President Biden this week celebrated the passage of Roe v. Wade by declaring that he wants to pass a federal law requiring abortion to be provided in every single state in America. Not just trust a court decision from 1973. He wants us to proactively require in statute that every state demands abortion in their state. And that the federal taxpayers with hard-earned tax dollars should actually be required to pay for those abortions all over America. It wasn’t long ago that Senator Biden was saying things like ‘taxpayers shouldn’t be required to pay for abortion. They shouldn’t be required to pay for something that they find so morally objectionable.’ It wasn’t that long ago, Senator Biden was talking about abortion being safe, legal, and rare.
Now as president, within the first week, he’s moving as fast as he can to promote abortion and demand taxpayers pay for it. In fact, painfully so, President Biden’s nomination for the Secretary of Health and Human Services has actually no health care experience at all. It’s a little surprising to a lot of us when we saw it because we are used to seeing the leader of Health and Human Services be a physician or scientist. Which would make sense in the time of enormous global pandemic to have a physician leading health and human services, but he actually nominated someone that his biggest qualification is he is one of the most radical advocates for abortion in the country. He did as a House member. He did as an attorney general in California. And clearly, the promise was made he’ll do it if you put him into Health and Human Services.
Let me just give you an example of what I am talking about for Mr. Becerra. I just, I can’t process some of these things. Mr. Becerra, when he was the Attorney General for California, actually went to Mississippi to be able to lead a suit against Mississippi, another state, obviously, because that state was talking about limiting abortions, only the earliest days of abortion. Their belief was after a child feels pain, we should at least not tear a child limb from limb in the womb when their nervous system is developed. Mr. Becerra led a coalition of state attorneys general to fight Mississippi and say, ‘You can’t protect children that way.’ He actually argued before the United States Court of Appeals in the Ninth Circuit against the Little Sisters of the Poor, trying to require that group of nuns to provide birth control services so the group of nuns literally attacking the Little Sisters of the Poor to kind of push this whole agenda.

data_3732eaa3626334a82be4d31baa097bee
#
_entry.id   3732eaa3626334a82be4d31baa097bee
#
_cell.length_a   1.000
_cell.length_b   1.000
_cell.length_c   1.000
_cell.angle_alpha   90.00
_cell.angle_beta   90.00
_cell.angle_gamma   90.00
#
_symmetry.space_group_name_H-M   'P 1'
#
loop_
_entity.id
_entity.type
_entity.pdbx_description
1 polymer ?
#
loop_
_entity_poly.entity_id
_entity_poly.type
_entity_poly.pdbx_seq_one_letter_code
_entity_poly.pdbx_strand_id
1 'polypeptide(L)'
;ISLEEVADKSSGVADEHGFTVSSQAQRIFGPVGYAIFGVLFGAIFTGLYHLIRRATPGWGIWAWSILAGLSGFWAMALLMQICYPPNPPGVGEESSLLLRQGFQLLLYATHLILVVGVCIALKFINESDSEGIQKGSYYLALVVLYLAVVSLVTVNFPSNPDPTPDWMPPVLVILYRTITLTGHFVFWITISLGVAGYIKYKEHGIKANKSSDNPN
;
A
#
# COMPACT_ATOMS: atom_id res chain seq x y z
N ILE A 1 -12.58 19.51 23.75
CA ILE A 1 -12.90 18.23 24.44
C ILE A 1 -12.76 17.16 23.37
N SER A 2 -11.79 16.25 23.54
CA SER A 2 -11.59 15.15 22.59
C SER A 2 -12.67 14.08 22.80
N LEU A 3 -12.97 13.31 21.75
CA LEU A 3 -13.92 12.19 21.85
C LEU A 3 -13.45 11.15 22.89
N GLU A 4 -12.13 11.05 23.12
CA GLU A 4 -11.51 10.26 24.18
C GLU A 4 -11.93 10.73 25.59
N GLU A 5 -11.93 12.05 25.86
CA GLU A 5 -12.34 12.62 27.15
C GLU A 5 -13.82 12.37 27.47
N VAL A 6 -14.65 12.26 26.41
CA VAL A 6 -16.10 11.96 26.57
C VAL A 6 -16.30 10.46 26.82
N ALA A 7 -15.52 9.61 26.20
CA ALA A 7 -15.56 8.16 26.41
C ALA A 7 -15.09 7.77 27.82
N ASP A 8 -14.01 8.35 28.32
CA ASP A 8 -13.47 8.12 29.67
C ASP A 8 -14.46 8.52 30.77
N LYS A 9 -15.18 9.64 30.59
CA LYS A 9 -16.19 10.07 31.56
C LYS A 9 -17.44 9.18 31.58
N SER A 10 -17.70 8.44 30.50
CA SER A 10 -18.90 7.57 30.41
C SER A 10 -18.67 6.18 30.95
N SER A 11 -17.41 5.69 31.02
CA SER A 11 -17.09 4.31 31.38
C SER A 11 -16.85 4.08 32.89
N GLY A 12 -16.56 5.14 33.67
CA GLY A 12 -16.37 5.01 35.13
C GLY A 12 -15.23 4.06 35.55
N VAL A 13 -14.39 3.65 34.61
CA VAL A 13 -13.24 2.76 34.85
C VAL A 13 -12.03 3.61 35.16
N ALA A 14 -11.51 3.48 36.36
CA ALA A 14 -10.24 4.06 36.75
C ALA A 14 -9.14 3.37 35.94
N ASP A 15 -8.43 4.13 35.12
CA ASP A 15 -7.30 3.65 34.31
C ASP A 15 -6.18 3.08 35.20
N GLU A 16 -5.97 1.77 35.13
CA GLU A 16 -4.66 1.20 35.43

When he was a Representative in the House of Representatives, he voted against the Born-alive Abortion Survivors Protection Act so if a child is in a botched abortion, is actually delivered instead of destroyed, he wanted to say, ‘No, even after they are fully delivered, that child can still be destroyed, even though they are fully delivered,’ which would make sense because he also, as a representative, fought against the partial-birth abortion ban. The procedure where they would—it was a rare procedure but it was a procedure—where they would deliver the child all but the head, and then penetrate the head with scissors and kill the child. He fought against that.
He fought against the Unborn Victims of Violence Act, which really is odd to me. All it did was criminalize if someone attacked a pregnant woman and killed her child, they could also be liable for that death as well. He also didn’t want to recognize the child as a child, even if the mother saw the child as a child. He also fought against crossing state lines for minors and saying they shouldn’t have to get parents’ permission if they cross state lines to go get an abortion somewhere else.
As the Attorney General in California, he fought to require churches to pay for abortion care in their health care plans when it directly violated their religious belief. Unbelievably so, he also fought to be able to require pro-life medical clinics where you could go and say, ‘I don’t want an abortion, but I do want a sonogram. I want to be able to get some more information about this child.’ If you went into one of those pro-life centers and got a sonogram, he fought to require there to be a poster on the wall that would say, ‘If you would rather have an abortion, here’s the place that you would go.’ Now, this is beyond just protecting abortion. That has moved to promoting abortion, encouraging the death of children.